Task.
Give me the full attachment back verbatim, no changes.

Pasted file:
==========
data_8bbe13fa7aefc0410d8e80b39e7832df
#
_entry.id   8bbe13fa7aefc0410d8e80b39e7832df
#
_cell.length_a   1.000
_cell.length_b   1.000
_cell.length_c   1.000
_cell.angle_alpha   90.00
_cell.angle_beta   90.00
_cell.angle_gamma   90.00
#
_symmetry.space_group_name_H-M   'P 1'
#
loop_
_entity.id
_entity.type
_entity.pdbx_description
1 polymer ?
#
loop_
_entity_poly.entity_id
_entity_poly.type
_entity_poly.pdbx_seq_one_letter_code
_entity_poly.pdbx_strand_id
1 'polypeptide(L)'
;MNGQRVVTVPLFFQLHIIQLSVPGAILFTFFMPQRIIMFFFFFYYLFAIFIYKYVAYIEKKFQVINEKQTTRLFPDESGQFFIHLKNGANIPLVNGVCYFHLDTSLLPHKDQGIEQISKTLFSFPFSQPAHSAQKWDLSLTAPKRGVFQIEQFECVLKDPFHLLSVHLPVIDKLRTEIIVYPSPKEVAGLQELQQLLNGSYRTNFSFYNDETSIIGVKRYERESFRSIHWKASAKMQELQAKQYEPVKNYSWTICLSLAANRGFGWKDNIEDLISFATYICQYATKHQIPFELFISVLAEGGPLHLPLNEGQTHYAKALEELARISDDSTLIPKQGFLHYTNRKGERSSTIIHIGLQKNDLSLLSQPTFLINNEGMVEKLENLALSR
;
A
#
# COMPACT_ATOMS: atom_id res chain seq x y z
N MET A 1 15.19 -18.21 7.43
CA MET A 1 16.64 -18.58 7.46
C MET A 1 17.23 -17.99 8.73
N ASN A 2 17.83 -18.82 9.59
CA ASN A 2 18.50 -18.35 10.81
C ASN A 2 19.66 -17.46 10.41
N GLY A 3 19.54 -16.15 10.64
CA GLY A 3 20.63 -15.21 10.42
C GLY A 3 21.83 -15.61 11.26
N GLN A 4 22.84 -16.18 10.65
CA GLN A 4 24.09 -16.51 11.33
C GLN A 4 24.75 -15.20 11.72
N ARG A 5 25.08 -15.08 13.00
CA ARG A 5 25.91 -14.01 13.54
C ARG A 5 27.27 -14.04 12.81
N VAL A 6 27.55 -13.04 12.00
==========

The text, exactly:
data_8bbe13fa7aefc0410d8e80b39e7832df
#
_entry.id   8bbe13fa7aefc0410d8e80b39e7832df
#
_cell.length_a   1.000
_cell.length_b   1.000
_cell.length_c   1.000
_cell.angle_alpha   90.00
_cell.angle_beta   90.00
_cell.angle_gamma   90.00
#
_symmetry.space_group_name_H-M   'P 1'
#
loop_
_entity.id
_entity.type
_entity.pdbx_description
1 polymer ?
#
loop_
_entity_poly.entity_id
_entity_poly.type
_entity_poly.pdbx_seq_one_letter_code
_entity_poly.pdbx_strand_id
1 'polypeptide(L)'
;MNGQRVVTVPLFFQLHIIQLSVPGAILFTFFMPQRIIMFFFFFYYLFAIFIYKYVAYIEKKFQVINEKQTTRLFPDESGQFFIHLKNGANIPLVNGVCYFHLDTSLLPHKDQGIEQISKTLFSFPFSQPAHSAQKWDLSLTAPKRGVFQIEQFECVLKDPFHLLSVHLPVIDKLRTEIIVYPSPKEVAGLQELQQLLNGSYRTNFSFYNDETSIIGVKRYERESFRSIHWKASAKMQELQAKQYEPVKNYSWTICLSLAANRGFGWKDNIEDLISFATYICQYATKHQIPFELFISVLAEGGPLHLPLNEGQTHYAKALEELARISDDSTLIPKQGFLHYTNRKGERSSTIIHIGLQKNDLSLLSQPTFLINNEGMVEKLENLALSR
;
A
#
# COMPACT_ATOMS: atom_id res chain seq x y z
N MET A 1 15.19 -18.21 7.43
CA MET A 1 16.64 -18.58 7.46
C MET A 1 17.23 -17.99 8.73
N ASN A 2 17.83 -18.82 9.59
CA ASN A 2 18.50 -18.35 10.81
C ASN A 2 19.66 -17.46 10.41
N GLY A 3 19.54 -16.15 10.64
CA GLY A 3 20.63 -15.21 10.42
C GLY A 3 21.83 -15.61 11.26
N GLN A 4 22.84 -16.18 10.65
CA GLN A 4 24.09 -16.51 11.33
C GLN A 4 24.75 -15.20 11.72
N ARG A 5 25.08 -15.08 13.00
CA ARG A 5 25.91 -14.01 13.54
C ARG A 5 27.27 -14.04 12.81
N VAL A 6 27.55 -13.04 12.00